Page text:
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E10 fuel consultation
#1
The government has announced a consultation about the introduction of E10 fuel. Call me an old cynic but I think we can take it as read that they have already decided the outcome of the consultation and that we will be saddled with the horrible stuff before too long.

https://www.gov.uk/government/consultati...e10-petrol
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#2
Many of us have already used it on mainland Europe. My feeling is that results can be alright if you have a suitable carburation system, and it doesn't find leaks where there weren't any previously. The standard Austin Seven systems with their generous hot-spots may have problems. Time will tell. Perhaps Reckless has some more useful comment, being resident where E10 is widely available.
Robert Leigh
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#3
Fortunately on my RN, we have been running it for some time. Suffering vaporisation on very hot days (38 deg C plus). If you have 'rubber' flexible fuel tube anywhere in the system, E10 eats it ! Even the latest DIN stuff from Germany goes hard within 18 months.
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#4
We used it for our last trip to France as an experiment to see if we encountered any problems.

2500 miles over the course of a month, where temperatures peaked at 39c. The car was fully loaded with 5 passengers and all camping gear in a small trailer pulled behind.

We had no issues whatsoever.
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#5
Over here even cooking unleaded contains ethanol, but only 5%. In my non compliant cars I use E5 98 unleaded. I don't use E10 even in the Mem'Sahib's shopping trolley 107, but that's from personal choice. Motorway services tend to only have E10.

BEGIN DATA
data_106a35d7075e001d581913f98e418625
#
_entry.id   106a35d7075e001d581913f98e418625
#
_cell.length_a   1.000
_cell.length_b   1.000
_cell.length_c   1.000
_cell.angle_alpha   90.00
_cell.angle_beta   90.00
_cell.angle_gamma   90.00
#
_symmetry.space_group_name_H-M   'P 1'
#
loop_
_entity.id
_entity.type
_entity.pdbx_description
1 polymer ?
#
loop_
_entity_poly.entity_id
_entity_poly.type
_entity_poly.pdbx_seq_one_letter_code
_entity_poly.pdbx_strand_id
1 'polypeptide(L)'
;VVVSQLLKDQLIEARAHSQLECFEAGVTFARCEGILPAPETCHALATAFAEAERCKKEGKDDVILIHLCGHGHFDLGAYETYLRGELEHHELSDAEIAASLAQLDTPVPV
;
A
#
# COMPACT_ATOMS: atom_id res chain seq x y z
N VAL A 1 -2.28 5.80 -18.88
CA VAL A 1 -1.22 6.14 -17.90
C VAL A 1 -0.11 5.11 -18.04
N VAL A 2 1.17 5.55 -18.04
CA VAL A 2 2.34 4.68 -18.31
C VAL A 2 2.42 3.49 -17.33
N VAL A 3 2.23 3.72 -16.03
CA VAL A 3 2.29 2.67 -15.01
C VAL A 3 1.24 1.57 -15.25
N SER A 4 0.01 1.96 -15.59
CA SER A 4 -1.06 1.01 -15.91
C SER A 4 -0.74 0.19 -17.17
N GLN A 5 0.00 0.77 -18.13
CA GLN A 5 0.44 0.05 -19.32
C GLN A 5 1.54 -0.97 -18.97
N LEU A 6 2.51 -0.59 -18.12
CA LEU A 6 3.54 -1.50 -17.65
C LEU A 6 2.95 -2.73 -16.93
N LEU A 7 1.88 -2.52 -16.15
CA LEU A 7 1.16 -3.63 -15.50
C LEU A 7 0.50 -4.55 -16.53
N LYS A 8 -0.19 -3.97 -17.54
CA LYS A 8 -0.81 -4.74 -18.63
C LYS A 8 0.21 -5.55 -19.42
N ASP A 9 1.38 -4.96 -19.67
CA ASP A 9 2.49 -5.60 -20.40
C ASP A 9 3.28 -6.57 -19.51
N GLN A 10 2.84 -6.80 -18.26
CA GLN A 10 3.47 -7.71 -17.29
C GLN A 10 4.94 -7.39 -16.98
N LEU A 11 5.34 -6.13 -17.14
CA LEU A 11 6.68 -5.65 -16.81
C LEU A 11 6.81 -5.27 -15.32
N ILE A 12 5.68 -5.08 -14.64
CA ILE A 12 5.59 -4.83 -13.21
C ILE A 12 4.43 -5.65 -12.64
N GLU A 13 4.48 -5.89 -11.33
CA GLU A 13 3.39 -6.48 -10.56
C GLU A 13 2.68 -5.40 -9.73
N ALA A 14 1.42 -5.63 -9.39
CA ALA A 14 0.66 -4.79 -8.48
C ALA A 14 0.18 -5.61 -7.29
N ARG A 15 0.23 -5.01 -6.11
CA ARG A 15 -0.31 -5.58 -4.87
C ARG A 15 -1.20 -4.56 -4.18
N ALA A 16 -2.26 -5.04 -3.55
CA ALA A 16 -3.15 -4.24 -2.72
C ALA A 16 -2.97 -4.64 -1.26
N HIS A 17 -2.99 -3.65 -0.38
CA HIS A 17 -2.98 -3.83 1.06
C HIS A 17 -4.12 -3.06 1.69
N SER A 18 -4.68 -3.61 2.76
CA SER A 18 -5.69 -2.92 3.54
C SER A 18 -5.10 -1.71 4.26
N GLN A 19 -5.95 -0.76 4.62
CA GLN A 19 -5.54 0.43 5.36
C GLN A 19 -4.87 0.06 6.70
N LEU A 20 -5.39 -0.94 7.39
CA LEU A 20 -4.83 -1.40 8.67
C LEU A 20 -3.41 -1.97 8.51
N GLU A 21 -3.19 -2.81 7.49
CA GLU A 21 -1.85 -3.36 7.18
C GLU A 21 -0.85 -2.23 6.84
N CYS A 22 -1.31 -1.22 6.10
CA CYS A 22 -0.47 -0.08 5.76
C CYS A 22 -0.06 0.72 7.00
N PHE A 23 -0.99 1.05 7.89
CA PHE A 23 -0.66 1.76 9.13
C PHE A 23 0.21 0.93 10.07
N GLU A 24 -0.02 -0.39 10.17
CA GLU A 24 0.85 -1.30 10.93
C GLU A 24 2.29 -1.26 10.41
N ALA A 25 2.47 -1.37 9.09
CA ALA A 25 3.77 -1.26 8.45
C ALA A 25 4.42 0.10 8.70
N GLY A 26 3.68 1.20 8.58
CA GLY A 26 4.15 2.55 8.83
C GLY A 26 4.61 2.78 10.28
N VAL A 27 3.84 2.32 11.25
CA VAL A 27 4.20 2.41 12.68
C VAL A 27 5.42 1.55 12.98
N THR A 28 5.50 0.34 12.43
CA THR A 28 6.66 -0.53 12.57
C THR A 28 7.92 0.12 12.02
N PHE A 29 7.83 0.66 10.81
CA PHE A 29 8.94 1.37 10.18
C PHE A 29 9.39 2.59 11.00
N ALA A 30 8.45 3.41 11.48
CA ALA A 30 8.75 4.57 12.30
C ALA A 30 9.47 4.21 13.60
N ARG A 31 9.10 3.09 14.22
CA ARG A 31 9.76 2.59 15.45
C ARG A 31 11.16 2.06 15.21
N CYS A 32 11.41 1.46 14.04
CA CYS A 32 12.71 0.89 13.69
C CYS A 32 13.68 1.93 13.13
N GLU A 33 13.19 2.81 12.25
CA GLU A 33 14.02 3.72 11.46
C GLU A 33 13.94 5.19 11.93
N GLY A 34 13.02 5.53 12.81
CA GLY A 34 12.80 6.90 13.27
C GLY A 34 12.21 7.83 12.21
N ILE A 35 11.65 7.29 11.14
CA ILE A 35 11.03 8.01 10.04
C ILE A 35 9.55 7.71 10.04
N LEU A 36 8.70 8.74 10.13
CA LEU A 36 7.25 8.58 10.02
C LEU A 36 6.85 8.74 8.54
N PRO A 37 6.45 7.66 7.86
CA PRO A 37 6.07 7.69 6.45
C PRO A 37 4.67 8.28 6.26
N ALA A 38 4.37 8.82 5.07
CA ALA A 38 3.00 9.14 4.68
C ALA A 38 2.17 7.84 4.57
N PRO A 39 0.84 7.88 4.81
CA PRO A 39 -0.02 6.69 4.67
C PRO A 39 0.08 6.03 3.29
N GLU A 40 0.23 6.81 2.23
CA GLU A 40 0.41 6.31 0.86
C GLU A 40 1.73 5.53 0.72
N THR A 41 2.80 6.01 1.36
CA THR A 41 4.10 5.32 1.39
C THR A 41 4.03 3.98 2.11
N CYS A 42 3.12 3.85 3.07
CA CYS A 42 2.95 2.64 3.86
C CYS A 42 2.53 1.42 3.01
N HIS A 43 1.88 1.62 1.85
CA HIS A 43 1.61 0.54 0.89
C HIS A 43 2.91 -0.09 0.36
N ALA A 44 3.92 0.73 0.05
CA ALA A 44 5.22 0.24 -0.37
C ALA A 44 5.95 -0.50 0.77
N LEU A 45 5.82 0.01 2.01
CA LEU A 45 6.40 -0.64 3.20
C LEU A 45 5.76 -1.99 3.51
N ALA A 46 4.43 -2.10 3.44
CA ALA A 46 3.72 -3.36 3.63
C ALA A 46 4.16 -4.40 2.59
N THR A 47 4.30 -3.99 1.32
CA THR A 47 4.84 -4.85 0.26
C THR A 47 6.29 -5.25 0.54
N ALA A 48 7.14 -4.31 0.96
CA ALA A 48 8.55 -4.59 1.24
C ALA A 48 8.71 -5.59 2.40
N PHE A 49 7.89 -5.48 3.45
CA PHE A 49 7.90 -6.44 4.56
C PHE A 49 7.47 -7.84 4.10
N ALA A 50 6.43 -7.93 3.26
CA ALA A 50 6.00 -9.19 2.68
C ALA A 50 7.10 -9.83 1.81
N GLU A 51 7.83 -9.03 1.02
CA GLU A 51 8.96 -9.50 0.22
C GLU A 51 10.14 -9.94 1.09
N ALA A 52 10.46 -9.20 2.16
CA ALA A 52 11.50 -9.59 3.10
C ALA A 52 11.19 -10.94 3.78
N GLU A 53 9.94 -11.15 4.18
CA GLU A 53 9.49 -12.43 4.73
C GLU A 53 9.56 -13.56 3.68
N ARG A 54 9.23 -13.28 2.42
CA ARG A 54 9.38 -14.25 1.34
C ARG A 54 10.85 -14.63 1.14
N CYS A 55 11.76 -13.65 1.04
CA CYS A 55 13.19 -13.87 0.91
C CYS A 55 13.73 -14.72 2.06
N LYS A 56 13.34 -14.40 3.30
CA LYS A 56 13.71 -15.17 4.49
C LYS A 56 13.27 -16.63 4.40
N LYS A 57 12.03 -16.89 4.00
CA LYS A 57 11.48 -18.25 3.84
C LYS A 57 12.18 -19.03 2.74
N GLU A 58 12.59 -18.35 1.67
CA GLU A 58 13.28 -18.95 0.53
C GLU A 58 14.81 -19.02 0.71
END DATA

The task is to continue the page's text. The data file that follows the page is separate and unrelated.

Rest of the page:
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#6
The E10 causes problems for the Citroen SM. This is because they run with very high underbonnet temperatures. Friends taking their cars abroad found that they ran fine on the fuel from UK but after filling up with E10 ran very badly indeed. This was fuel vapourisation.
This could perhaps cause similar problems with updraught carbs especially those with no bonnet vents like my RK. I've never had any problems I could put down to alcohol fuel even after long climbs in 2nd gear in very hot (for UK) weather.
Jim
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#7
Ethanol fuels are a swindle in that ethnol has much less energy volume for volume.
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#8
Last June on a hurried trip to the west side of Paris in my vintage Riley Nine (gravity feed from an underbonnet tank which is well warmed!) I used motorways as much as possible for speed, so that is where I bought fuel (E10). There were no problems, but the crossflow head with the hotspot removed ensured that the carburettor stayed reasonably cool (it usually has condensation on the outside). With an Austin 7 it is very difficult to keep the carb satisfactorily cool; even with modified manifold arrangements the air from the radiator gets quite hot, and a car which is fine in winter can be a problem in summer.
Robert Leigh
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#9
Looking at the government information it seems the industry will not be moving entirely to E10. The high octane 'super' will not be E10.

Though I still feel that lower speeds would be a better way of reducing carbon emissions.
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#10
(04-03-2020, 08:36 PM)andrew34ruby Wrote: Looking at the government information it seems the industry will not be moving entirely to E10. The high octane 'super' will not be E10.

Though I still feel that lower speeds would be a better way of reducing carbon emissions.

Perhaps we should all get out in our Sevens more.last weekend, coming back from a shopping trip in Ruthin, I managed to keep 14 other motorists at 35mph on the uphill section  of the A494 between Glanyrafon and Bethel. (I stopped at Bethel and let them all past. They had all been very patient and I was beginning to feel guilty!)
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